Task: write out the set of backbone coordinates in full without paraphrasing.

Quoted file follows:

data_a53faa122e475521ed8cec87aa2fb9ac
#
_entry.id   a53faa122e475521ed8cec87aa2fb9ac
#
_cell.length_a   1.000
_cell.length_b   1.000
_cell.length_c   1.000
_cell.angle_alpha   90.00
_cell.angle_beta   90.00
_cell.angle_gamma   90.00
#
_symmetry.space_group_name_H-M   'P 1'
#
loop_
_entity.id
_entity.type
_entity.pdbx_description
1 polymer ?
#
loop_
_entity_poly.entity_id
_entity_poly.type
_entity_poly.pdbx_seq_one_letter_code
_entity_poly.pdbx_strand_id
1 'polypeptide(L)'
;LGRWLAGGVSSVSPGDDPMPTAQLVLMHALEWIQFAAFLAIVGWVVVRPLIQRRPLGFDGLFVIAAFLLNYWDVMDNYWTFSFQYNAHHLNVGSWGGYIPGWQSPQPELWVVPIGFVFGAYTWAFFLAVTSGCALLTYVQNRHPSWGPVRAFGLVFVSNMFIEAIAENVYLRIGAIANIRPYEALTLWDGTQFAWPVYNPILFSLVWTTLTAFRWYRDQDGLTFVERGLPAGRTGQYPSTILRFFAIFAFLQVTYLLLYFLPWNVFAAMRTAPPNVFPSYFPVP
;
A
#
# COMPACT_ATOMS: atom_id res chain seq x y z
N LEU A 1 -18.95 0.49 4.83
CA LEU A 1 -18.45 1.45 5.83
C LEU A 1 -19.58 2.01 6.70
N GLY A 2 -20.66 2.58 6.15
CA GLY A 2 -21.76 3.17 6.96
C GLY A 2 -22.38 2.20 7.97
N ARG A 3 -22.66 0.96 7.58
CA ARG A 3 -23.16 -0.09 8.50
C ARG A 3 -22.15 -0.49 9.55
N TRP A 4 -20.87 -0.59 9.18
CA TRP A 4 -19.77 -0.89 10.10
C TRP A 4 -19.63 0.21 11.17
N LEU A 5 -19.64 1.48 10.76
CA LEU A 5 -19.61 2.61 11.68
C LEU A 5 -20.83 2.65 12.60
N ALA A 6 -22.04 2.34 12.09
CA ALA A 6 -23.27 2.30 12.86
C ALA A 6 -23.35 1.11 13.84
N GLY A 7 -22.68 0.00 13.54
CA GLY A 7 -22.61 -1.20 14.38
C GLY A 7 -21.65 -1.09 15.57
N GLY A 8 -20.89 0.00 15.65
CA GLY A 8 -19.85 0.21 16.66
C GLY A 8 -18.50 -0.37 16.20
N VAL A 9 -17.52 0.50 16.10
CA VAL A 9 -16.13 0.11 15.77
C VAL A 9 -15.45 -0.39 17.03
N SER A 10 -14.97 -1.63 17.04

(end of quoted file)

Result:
data_a53faa122e475521ed8cec87aa2fb9ac
#
_entry.id   a53faa122e475521ed8cec87aa2fb9ac
#
_cell.length_a   1.000
_cell.length_b   1.000
_cell.length_c   1.000
_cell.angle_alpha   90.00
_cell.angle_beta   90.00
_cell.angle_gamma   90.00
#
_symmetry.space_group_name_H-M   'P 1'
#
loop_
_entity.id
_entity.type
_entity.pdbx_description
1 polymer ?
#
loop_
_entity_poly.entity_id
_entity_poly.type
_entity_poly.pdbx_seq_one_letter_code
_entity_poly.pdbx_strand_id
1 'polypeptide(L)'
;LGRWLAGGVSSVSPGDDPMPTAQLVLMHALEWIQFAAFLAIVGWVVVRPLIQRRPLGFDGLFVIAAFLLNYWDVMDNYWTFSFQYNAHHLNVGSWGGYIPGWQSPQPELWVVPIGFVFGAYTWAFFLAVTSGCALLTYVQNRHPSWGPVRAFGLVFVSNMFIEAIAENVYLRIGAIANIRPYEALTLWDGTQFAWPVYNPILFSLVWTTLTAFRWYRDQDGLTFVERGLPAGRTGQYPSTILRFFAIFAFLQVTYLLLYFLPWNVFAAMRTAPPNVFPSYFPVP
;
A
#
# COMPACT_ATOMS: atom_id res chain seq x y z
N LEU A 1 -18.95 0.49 4.83
CA LEU A 1 -18.45 1.45 5.83
C LEU A 1 -19.58 2.01 6.70
N GLY A 2 -20.66 2.58 6.15
CA GLY A 2 -21.76 3.17 6.96
C GLY A 2 -22.38 2.20 7.97
N ARG A 3 -22.66 0.96 7.58
CA ARG A 3 -23.16 -0.09 8.50
C ARG A 3 -22.15 -0.49 9.55
N TRP A 4 -20.87 -0.59 9.18
CA TRP A 4 -19.77 -0.89 10.10
C TRP A 4 -19.63 0.21 11.17
N LEU A 5 -19.64 1.48 10.76
CA LEU A 5 -19.61 2.61 11.68
C LEU A 5 -20.83 2.65 12.60
N ALA A 6 -22.04 2.34 12.09
CA ALA A 6 -23.27 2.30 12.86
C ALA A 6 -23.35 1.11 13.84
N GLY A 7 -22.68 0.00 13.54
CA GLY A 7 -22.61 -1.20 14.38
C GLY A 7 -21.65 -1.09 15.57
N GLY A 8 -20.89 0.00 15.65
CA GLY A 8 -19.85 0.21 16.66
C GLY A 8 -18.50 -0.37 16.20
N VAL A 9 -17.52 0.50 16.10
CA VAL A 9 -16.13 0.11 15.77
C VAL A 9 -15.45 -0.39 17.03
N SER A 10 -14.97 -1.63 17.04